Tasting a £50 bottle of Dom Pérignon 2000, for example, I couldn’t get its value out of my head. It wasn’t so much “have I made a mistake spending this amount on a bottle of champagne?”, more “is this bottle worth the £100+ a lot of retailers are selling it at and is the price I got it for the bargain it appears?”.


    Money was a big thing again when I wrote my latest piece on potted shrimp. It was so good yet so cheap relative to almost everything else on my list, how could I not think about it? Am I wasting cash pursuing expensive items when there are simple things like shrimp that offer so much bang for my buck?


    But I’ve never thought so much about the cost of food or drink as I have with the bottle of Hennessy XO Cognac I bought a few months back. At £110, it was easily the most I’ve ever spent on a single bottle of alcohol outside a restaurant, and I wasn’t even a big brandy fan! From the moment I bought it, right up until the moment I poured my first glass, “what the hell were you thinking?” ran through my head.


    For anybody concerned about my health, those yellow spots are down to autocorrect lighting, not liver failure.

    This wasn’t a case of ‘taste first, ask money questions later’; the price was always at the forefront of my mind. The cognac couldn’t just be good, it had to be at least £110 good, or I was going to kick my arse down to the bank to shed tears over all the money I’d pissed up the wall.


    To be fair to Hennessy, they did a lot to put my mind at ease just with the appearance of the bottle. I’d read a lot of reviews online and been told it was a very special drink – the finest XO in its price range, according to consensus – but it wasn’t much of a looker. In photos it appeared plain and dull; a £20 slut instead of a £110 beauty.


    But I spent a good 15 minutes marvelling at its magnificence after pulling it from the box; holding it up to the light and admiring it from every angle. The pictures had done scant justice to how handsome the bottle is, with the glorious maple-syrup-coloured liquid inside. I could imagine it behind the bar of a stereotypical private gentleman’s club, where well-to-do toffs sit in cosy, red-leather armchairs, puffing cigars and discussing the politics of the day.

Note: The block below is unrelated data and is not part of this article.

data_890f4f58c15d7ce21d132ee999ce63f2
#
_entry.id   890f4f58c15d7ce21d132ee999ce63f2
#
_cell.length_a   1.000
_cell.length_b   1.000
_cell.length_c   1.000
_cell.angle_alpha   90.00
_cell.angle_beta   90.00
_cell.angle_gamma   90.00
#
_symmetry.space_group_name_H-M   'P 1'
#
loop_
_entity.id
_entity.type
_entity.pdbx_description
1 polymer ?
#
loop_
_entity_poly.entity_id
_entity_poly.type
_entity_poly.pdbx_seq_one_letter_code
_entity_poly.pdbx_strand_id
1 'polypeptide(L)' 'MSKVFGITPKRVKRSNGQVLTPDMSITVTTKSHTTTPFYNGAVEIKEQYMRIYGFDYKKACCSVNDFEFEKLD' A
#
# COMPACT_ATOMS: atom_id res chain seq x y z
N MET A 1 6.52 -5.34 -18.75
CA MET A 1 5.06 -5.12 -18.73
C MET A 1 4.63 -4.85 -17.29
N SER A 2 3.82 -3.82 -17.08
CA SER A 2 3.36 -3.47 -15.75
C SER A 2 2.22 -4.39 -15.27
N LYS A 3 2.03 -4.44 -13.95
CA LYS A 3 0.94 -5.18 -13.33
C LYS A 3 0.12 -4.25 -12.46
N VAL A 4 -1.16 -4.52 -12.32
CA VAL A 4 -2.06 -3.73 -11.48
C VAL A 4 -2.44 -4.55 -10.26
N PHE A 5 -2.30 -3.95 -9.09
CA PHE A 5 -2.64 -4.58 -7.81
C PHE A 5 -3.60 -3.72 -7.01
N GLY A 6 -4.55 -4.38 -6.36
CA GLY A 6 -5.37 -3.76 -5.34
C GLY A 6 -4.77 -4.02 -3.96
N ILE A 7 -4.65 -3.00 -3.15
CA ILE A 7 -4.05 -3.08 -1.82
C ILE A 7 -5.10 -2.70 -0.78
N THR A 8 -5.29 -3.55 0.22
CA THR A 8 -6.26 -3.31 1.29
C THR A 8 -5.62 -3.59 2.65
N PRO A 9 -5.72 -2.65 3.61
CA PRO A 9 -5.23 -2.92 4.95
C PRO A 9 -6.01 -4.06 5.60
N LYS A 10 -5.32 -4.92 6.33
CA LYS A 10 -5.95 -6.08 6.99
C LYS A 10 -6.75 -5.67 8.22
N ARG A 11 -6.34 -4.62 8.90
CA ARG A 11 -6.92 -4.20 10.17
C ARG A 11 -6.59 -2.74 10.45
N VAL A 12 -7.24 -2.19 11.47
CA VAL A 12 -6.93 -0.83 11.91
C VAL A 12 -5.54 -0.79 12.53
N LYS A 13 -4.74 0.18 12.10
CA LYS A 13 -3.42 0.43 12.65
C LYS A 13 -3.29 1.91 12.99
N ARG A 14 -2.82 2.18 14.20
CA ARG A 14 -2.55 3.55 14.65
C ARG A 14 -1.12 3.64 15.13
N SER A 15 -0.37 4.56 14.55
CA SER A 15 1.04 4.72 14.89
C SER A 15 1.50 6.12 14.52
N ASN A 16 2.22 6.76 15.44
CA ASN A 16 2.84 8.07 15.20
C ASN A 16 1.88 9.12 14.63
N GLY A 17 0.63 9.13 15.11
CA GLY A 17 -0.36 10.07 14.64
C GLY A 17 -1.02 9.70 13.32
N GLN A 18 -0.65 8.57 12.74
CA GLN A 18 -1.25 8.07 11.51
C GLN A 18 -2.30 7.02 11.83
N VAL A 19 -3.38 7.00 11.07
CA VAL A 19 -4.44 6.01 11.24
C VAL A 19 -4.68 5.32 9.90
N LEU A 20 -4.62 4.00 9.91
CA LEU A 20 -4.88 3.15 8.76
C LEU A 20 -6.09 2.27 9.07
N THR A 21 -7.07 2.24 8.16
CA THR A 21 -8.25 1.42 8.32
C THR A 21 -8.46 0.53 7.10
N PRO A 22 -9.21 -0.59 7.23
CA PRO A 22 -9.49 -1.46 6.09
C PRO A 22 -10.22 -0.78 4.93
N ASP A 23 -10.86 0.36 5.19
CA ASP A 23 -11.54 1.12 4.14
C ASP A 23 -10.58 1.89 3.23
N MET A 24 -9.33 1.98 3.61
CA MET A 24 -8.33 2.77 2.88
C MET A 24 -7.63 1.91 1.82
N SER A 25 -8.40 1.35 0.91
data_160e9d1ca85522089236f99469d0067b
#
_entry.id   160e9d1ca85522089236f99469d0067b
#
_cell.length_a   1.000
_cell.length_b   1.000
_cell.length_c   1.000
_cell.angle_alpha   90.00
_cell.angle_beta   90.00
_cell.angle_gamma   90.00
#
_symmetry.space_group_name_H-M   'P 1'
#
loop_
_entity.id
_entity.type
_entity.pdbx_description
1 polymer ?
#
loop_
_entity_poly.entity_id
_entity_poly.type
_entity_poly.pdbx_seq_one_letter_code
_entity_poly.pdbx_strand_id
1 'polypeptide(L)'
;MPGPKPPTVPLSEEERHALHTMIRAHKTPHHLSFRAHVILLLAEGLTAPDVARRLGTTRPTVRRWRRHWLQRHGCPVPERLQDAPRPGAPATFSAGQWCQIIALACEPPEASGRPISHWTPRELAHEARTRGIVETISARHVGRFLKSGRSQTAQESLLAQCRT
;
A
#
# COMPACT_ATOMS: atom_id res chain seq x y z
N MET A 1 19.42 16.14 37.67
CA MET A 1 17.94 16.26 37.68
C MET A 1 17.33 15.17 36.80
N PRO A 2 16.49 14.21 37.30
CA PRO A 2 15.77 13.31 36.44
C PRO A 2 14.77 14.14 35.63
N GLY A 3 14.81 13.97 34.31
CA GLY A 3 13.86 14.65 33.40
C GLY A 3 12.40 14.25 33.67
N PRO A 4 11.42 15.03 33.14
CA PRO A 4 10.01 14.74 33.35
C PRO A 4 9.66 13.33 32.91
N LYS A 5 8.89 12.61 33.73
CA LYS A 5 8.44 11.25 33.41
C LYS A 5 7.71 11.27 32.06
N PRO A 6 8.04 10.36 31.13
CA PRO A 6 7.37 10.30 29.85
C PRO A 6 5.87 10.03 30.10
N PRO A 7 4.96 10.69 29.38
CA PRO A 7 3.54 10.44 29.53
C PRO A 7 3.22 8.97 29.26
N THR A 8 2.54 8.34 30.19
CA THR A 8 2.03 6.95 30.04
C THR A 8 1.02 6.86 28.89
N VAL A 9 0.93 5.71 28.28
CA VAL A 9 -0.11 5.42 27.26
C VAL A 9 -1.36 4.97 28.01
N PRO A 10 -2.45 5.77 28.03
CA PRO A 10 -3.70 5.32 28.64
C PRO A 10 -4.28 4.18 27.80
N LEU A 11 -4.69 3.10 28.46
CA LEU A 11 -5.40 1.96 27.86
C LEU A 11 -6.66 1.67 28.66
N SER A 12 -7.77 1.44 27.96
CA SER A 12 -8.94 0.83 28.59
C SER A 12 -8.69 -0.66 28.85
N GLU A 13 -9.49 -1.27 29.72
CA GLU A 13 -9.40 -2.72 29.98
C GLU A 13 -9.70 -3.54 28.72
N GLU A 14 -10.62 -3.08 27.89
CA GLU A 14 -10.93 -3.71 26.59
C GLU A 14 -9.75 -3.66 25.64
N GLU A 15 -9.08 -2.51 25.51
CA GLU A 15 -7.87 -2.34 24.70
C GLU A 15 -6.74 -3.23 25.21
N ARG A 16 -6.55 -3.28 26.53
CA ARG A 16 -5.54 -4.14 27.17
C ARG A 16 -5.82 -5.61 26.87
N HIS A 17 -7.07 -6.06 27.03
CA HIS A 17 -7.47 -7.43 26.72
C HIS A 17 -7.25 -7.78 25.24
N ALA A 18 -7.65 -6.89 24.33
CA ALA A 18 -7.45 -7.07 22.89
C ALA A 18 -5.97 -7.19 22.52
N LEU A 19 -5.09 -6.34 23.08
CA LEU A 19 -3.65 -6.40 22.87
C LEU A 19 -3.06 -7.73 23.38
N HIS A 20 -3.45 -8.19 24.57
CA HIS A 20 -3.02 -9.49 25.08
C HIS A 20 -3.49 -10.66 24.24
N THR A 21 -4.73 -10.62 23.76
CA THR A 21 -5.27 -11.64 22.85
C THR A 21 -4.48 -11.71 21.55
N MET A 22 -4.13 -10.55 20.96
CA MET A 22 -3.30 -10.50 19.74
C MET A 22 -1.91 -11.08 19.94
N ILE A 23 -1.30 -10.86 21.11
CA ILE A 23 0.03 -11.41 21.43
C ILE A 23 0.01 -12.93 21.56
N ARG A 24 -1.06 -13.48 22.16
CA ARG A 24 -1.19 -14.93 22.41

It looked expensive enough to have cost £110. In fact, it could’ve pulled off £250. It was all very reassuring.



    But as I left it on the shelf and waited for that special occasion to come along where I’d give it a try – my birthday, as it happened – doubts started to creep back in. Sure, it looks good enough, but can it taste good enough? They say with wine once you go beyond £20, prices tend to move further and further away from the true value – is it the same with cognac? And what if I realise that I’m just not a big fan of brandy? Money down the drain, that’s what!


    I decided the time to bite the bullet was after a nice celebratory meal at The Lime Tree in Didsbury. I was in a good mood, I wanted a spirit to cap off the evening, the moment just seemed right. Following instructions read online, I poured a shot and a half into a brandy glass and cupped my hands around it, allowing my body heat to warm it gently for around seven or eight minutes. I held it up to look at the colour – the liquid amber perhaps even more beautiful in the glass than in the bottle – and then stuck my nose in to gather the aromas.



    I probably shoved my snout too close because all I got was burning alcohol at first, but eventually the bouquet came: heady, complex, brilliant. I’ve heard people say they’d buy Hennessy XO for the smell alone and I could see why. If I’d had the time, I could’ve spent as long sniffing it as I did staring at the bottle when I first took it out of the box.


    However, I couldn’t wait that long. It was time to taste it; time to find out whether all the build up was worth it. More importantly, it was time to find out whether all the money was worth it.


    It was. Oh dear god it was!


    Ambrosia, soma, nectar; any deity’s drink you can think of would be a suitable descriptive term for the glorious elixir that passed my lips. In my heart, I hadn’t really believed that any drink could justify this sort of price tag, but it did, unquestionably. It was a seminal moment; with one sip, I became a huge brandy fan and began to realise just how good beverages can be. I’ve imbibed some very nice stuff in my time, but this was a world apart. It’s by far and away the best drink I’ve ever tasted.


    Hennessy XO wasn’t on my list of Foods To Try Before You Die, but I feel like it should’ve been. The only cognac on there is the £1,350 Rémy Martin Louis XIII and even though it’s meant to be the very best, somehow I can’t see it living up to its price.


    To do so, it’d have to be 14 times better than the Hennessy XO. And I don’t for one second believe that’s possible.




    Aroma: The first wave, rich in dried fruit aromas such as prunes or dried figs overcomes you. The aromas evolve to more dense notes of chocolate & black pepper, mellowed by cinnamon, clove & cardamom spices.